Shortly after you curve onto the 1950s alignment of US 40, you can see the original alignment standing abandoned alongside. In this aerial image, two roads are marked E US Highway 40. The lower segment is the original National Road alignment.

Bing Maps 2021

This eastbound view shows the road as it emerges from the woods. 2014 photo.

Abandoned brick road

If you walk into those woods, the old roadbed is largely still there. The bricks are just an inch or so into the soil, and you can easily reach them by clearing soil away with your foot. 2007 photo.

Abandoned National Road

As you emerge from the woods you see that the road had a noticeable grade. That’s my car at the top. 2007 photo.

Abandoned National Road

On one of my 2007 visits, turning my car around there I accidentally backed it off the access road and got it stuck. A woman who lived nearby came out to help, as did a passing motorist. My friend Dawn was with me too. We ended up lifting the front end of the car and pushing it back into the ditch, right onto the brick National Road. It must have been 50 years since anyone had driven on those bricks! I backed my car up to get a good running start and then made a break for it up the hill. The bottom of my car scraped the lip at the top of the hill as it went over, but no fluids or parts trailed behind me so I hoped all was well.

Abandoned National Road

The woman asked why we were out on that hot morning. When we pointed excitedly and said, “We’re driving the National Road all the way to Vandalia!” she said, “Oh, that.” I suppose if the National Road runs through your front yard, you take it for granted. She did mention that the neighbor from whom she and her husband bought their property had helped build the brick road, watched US 40 go in ten yards to the north, and lived long enough to watch I-70 start to be built on what used to be some of his land. The neighbor told her that when US 40 was built, all the bridges and culverts along the National Road were torn out. That meant no long drives on the brick.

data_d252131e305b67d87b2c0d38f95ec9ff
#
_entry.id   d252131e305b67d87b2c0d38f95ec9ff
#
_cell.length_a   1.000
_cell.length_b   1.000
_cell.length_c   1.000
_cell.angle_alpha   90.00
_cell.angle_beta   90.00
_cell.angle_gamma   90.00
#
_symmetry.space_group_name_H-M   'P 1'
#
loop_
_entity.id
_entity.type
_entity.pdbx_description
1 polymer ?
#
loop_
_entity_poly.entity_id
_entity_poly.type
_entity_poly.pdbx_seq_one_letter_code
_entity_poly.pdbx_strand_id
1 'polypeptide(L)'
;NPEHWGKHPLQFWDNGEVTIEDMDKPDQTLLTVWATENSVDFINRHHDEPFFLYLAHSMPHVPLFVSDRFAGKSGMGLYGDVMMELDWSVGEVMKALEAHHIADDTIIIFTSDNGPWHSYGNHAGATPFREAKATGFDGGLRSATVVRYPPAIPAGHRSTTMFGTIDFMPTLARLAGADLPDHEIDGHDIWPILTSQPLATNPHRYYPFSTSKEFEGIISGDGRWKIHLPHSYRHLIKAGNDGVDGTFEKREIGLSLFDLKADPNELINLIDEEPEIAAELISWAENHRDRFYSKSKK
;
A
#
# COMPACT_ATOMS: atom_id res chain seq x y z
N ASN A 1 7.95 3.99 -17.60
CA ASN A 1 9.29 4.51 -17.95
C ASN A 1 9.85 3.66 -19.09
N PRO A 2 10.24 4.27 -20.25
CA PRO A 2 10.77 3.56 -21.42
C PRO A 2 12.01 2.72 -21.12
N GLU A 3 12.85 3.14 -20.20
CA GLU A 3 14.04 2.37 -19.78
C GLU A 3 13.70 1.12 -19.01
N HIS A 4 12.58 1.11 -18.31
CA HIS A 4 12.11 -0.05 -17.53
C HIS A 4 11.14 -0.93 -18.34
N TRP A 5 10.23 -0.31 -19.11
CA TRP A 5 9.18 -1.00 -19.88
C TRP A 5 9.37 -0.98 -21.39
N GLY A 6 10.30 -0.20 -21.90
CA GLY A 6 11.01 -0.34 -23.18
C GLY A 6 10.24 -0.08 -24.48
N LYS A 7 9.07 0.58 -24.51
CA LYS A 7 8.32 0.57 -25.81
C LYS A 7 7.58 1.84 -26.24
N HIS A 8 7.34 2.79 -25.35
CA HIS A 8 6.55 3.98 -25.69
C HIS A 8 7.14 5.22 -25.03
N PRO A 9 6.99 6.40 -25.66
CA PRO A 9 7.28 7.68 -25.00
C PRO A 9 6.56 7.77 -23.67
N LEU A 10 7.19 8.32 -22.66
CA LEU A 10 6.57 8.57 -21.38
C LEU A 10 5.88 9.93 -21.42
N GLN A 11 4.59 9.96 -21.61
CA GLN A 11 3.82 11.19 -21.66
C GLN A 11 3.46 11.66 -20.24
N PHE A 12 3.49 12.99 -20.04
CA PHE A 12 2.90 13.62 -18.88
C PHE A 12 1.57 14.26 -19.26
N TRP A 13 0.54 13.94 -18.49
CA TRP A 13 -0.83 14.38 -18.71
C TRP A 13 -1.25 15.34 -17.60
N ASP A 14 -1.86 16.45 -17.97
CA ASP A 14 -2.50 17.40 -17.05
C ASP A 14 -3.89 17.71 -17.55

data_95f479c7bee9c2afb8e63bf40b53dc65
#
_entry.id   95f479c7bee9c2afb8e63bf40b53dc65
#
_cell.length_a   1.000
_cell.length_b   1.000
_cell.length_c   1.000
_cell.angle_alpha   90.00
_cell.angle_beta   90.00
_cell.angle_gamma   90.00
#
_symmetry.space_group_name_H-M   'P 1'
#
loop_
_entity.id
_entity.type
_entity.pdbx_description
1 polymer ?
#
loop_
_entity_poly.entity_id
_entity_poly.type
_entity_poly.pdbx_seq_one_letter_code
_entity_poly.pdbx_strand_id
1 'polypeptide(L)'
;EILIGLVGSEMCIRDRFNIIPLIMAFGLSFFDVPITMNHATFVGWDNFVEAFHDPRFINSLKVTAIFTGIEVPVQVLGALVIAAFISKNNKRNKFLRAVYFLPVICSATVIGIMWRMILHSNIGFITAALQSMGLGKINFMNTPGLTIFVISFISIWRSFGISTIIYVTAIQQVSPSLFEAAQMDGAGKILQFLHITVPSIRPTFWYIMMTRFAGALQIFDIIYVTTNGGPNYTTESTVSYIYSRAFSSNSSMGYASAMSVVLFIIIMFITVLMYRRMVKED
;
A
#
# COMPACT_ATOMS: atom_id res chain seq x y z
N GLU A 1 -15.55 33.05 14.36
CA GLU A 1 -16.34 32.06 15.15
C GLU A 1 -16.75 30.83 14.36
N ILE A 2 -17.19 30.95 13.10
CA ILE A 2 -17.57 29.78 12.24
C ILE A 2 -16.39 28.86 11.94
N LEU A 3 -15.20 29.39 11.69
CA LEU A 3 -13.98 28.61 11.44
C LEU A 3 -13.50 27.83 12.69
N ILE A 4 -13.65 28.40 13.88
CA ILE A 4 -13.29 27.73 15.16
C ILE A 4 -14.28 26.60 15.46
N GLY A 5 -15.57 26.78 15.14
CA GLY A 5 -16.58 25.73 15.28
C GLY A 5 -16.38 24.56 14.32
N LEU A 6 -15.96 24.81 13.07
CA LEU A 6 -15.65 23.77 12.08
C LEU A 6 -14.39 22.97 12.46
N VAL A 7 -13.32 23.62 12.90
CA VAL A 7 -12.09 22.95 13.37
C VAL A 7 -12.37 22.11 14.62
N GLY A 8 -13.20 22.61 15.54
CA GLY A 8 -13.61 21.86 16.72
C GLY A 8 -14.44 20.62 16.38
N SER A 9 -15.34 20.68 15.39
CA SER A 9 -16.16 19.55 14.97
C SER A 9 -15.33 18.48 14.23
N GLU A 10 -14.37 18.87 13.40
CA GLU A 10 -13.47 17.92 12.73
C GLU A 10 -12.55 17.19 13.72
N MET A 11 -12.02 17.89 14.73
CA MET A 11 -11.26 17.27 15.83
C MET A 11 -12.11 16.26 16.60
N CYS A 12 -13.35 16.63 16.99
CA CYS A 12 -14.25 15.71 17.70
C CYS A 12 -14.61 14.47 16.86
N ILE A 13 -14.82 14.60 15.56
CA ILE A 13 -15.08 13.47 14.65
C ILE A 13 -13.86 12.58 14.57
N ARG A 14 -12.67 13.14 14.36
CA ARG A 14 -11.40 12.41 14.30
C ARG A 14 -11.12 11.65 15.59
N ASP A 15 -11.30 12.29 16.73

Incredibly, some years ago I found a set of photographs showing this road being built, in about 1925! Here’s one; you can see more in this article. Notice that this road is a shallow U-shaped concrete pad with a layer of sand laid in, and then the bricks laid on.

Building the Illinois National Road

This diagram from a 1923 report of the Illinois Department of Highways shows this construction. I wonder why Illinois bothered with the bricks; why not just pour a concrete slab and be done with it? But these were experimental days in highway construction, and highway engineers were figuring out what worked best. It didn’t take long for road-builders to give up on brick. I’d say that after about 1925, nobody was building brick highways anymore.